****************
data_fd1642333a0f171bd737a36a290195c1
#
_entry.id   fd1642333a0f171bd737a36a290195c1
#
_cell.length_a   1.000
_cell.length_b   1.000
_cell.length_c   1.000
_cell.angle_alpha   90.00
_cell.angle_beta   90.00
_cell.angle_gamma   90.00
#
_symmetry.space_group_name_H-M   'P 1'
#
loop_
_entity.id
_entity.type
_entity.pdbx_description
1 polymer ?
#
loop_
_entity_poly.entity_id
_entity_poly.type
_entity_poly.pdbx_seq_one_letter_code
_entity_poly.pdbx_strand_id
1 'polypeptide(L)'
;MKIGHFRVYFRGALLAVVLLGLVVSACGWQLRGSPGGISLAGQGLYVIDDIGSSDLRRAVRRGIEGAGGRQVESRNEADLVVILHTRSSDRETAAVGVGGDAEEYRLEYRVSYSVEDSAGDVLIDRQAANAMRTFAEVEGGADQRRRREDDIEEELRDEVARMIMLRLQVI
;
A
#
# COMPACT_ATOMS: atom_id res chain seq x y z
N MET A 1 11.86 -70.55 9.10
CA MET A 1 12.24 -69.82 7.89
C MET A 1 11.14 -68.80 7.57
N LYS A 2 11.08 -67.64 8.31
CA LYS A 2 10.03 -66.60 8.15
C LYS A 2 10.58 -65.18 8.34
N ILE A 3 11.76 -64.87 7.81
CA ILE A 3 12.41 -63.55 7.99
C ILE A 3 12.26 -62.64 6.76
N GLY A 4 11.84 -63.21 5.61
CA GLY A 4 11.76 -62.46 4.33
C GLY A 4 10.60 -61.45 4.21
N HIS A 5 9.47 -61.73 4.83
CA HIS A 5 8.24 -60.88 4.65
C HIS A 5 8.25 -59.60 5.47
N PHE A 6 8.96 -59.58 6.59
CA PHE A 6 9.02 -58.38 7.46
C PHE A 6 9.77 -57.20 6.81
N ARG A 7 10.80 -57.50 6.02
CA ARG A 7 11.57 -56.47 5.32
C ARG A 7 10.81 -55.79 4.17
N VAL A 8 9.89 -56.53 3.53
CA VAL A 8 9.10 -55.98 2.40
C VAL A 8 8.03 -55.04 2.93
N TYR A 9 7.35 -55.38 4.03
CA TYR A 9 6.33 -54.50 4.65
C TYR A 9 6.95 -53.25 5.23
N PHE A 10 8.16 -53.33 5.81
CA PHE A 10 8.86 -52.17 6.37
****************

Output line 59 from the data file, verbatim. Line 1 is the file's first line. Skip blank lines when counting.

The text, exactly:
CA PHE A 10 8.86 -52.17 6.37